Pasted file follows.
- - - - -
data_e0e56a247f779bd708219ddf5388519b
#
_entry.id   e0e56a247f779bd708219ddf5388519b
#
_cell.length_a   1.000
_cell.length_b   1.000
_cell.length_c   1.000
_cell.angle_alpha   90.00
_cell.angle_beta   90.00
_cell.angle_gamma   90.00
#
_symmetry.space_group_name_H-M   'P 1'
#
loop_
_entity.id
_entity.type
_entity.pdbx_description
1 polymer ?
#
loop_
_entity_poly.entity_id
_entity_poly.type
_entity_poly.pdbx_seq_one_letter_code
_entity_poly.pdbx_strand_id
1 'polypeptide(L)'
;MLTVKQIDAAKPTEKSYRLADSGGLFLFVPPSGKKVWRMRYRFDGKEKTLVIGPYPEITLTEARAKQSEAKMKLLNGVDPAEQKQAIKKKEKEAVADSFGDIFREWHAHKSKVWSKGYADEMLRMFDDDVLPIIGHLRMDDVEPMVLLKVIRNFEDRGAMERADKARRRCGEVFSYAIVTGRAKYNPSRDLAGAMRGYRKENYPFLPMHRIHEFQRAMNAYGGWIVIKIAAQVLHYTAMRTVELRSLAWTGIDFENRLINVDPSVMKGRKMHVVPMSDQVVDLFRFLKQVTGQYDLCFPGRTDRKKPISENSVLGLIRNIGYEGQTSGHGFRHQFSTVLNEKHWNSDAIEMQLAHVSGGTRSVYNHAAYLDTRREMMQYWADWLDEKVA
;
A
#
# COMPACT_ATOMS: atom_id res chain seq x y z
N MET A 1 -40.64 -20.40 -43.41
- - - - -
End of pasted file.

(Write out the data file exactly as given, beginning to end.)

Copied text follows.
data_e0e56a247f779bd708219ddf5388519b
#
_entry.id   e0e56a247f779bd708219ddf5388519b
#
_cell.length_a   1.000
_cell.length_b   1.000
_cell.length_c   1.000
_cell.angle_alpha   90.00
_cell.angle_beta   90.00
_cell.angle_gamma   90.00
#
_symmetry.space_group_name_H-M   'P 1'
#
loop_
_entity.id
_entity.type
_entity.pdbx_description
1 polymer ?
#
loop_
_entity_poly.entity_id
_entity_poly.type
_entity_poly.pdbx_seq_one_letter_code
_entity_poly.pdbx_strand_id
1 'polypeptide(L)'
;MLTVKQIDAAKPTEKSYRLADSGGLFLFVPPSGKKVWRMRYRFDGKEKTLVIGPYPEITLTEARAKQSEAKMKLLNGVDPAEQKQAIKKKEKEAVADSFGDIFREWHAHKSKVWSKGYADEMLRMFDDDVLPIIGHLRMDDVEPMVLLKVIRNFEDRGAMERADKARRRCGEVFSYAIVTGRAKYNPSRDLAGAMRGYRKENYPFLPMHRIHEFQRAMNAYGGWIVIKIAAQVLHYTAMRTVELRSLAWTGIDFENRLINVDPSVMKGRKMHVVPMSDQVVDLFRFLKQVTGQYDLCFPGRTDRKKPISENSVLGLIRNIGYEGQTSGHGFRHQFSTVLNEKHWNSDAIEMQLAHVSGGTRSVYNHAAYLDTRREMMQYWADWLDEKVA
;
A
#
# COMPACT_ATOMS: atom_id res chain seq x y z
N MET A 1 -40.64 -20.40 -43.41